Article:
As soon as the sun sets, a really bright star just appears high in the eastern sky. Another bright star begins to come into view about an hour later closer to the horizon.
What’s going on and why are you suddenly noticing them?
It’s Jupiter and Mars—and the clocks have changed so it’s darker much earlier.
They’re bright because our planet, which moves around the Sun at a much faster pace than either of those outer planets, is always in front of them.
You can’t help but notice them this time of year. When driving in the dark, whether it’s for a bit before or during the evening or late at night, you see the bright lights of their headlights coming at you.
Earth is closest to a planet when it rises in the east at sunset. It’s up all night, sinking in the west in the morning.
Planet astronomers love the opposition, or “line of opponency” as it’s also called. Not only does this moment allow for clear viewing of a planet at its peak brightness and sharpness (in addition to an enhanced opportunity in trying to map its entire disk), but it also offers another benefit that is most often overlooked. Because Earth is directly between the planet you’re viewing and the Sun, like a full moon you can see the entire planetary disk.
However, Jupiter and Mars have no opposition in the sky at the moment, so how can they both be so bright and noticeable?
Jupiter was in opposition on September 26, 2022, when it was as close to Earth as it’s been since 1963 and until 2139. That makes 2021 the brightest and best opposition of Jupiter in 166 years.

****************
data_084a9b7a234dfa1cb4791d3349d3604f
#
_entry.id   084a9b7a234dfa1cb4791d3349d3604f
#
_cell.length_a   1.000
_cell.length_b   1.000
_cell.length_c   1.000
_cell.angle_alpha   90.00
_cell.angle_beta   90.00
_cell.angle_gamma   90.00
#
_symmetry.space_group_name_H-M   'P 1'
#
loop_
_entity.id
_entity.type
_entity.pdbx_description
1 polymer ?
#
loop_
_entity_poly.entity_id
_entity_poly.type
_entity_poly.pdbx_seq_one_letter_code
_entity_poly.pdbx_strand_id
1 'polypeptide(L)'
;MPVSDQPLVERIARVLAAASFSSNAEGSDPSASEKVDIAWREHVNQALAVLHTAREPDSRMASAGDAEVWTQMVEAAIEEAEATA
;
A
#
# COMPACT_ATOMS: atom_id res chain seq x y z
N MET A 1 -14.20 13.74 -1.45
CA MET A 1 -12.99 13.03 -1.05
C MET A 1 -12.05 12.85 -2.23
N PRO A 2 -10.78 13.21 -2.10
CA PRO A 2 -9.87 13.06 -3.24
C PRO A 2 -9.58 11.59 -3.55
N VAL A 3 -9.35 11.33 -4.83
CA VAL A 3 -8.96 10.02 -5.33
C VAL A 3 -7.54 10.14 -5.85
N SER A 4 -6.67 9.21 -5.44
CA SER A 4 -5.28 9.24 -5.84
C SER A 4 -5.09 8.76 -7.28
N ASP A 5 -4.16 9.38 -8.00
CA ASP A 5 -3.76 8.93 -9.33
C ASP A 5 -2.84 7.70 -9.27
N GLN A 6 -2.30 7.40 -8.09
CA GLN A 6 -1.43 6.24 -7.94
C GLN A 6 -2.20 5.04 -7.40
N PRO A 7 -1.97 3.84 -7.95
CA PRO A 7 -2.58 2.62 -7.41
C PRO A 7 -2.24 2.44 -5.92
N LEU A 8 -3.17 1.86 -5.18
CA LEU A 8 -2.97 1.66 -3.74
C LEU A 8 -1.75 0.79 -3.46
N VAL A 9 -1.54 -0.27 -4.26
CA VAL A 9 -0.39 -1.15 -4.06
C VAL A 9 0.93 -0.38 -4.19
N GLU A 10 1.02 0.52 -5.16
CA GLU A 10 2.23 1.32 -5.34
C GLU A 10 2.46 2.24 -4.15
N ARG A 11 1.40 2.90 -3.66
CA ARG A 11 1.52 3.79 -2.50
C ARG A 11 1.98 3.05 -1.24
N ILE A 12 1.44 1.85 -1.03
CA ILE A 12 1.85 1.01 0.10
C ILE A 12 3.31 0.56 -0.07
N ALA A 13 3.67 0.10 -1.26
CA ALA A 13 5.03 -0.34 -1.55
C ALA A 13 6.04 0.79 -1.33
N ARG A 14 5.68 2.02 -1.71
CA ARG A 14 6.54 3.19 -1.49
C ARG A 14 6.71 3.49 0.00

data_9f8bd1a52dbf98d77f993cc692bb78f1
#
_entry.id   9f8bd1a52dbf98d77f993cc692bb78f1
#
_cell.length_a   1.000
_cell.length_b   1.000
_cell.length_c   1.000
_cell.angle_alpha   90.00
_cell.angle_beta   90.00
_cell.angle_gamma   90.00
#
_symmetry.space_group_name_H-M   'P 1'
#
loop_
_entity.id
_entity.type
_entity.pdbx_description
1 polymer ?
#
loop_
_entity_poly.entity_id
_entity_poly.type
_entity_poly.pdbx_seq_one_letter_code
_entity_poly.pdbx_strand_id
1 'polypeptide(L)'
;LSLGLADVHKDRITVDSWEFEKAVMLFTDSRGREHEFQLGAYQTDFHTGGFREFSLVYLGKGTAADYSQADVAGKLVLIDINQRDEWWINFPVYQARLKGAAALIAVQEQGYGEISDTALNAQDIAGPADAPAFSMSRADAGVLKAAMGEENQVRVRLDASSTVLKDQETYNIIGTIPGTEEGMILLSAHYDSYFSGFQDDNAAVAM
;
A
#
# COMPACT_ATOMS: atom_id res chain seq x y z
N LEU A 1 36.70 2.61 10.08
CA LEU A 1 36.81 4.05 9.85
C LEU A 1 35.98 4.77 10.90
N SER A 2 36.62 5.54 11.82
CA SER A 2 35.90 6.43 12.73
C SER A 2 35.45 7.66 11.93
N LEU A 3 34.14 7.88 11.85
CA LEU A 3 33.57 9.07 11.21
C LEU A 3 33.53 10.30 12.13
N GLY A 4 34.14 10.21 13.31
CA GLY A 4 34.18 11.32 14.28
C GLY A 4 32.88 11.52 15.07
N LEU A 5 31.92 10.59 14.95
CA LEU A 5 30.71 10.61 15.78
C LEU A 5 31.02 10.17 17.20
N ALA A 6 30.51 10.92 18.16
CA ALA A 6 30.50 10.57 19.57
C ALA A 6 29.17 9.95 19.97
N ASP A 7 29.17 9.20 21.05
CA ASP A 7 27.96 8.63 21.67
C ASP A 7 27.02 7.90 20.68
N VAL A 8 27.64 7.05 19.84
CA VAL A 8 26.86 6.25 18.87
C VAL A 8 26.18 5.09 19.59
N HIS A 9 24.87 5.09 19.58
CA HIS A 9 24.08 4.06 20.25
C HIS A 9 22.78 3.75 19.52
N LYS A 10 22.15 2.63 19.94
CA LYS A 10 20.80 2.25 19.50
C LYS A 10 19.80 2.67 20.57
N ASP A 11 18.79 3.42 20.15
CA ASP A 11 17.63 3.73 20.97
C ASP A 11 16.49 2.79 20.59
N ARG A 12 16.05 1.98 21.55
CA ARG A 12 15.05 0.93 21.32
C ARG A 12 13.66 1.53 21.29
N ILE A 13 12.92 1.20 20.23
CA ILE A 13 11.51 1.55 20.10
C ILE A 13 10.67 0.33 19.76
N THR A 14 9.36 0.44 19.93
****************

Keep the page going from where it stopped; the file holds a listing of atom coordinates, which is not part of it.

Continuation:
As the largest planet in our solar system, we’re lucky enough to have Jupiter shining brightly in the night sky for us to watch. It can be seen near November and December, and it’s usually one of the easiest planets to spot with a telescope or pair of binoculars. Its four giant moons are also visible as pinpricks of light. They are named Galileo, Europa, Callisto, and Io.
Meanwhile, Mars will be on the cusp of opposition. On December 7, 2022, the red planet will be both brighter than it is now and rise a little earlier in the evening. It may also have a faint red color (unless it’s already glowing). The planet is actually moving backward with respect to background stars, which happens every time around its once-per-26-month opposition.
Of the two planets, it’s worth keeping a careful eye on Mars. Not only is it shining bright in opposition to Earth, but because of an oddity called an “occultation,” you have a chance to view Mars within minutes before the next day of its opposition. On December 8th, 2022, a sunny full moon will eclipse the brightest part of Mars.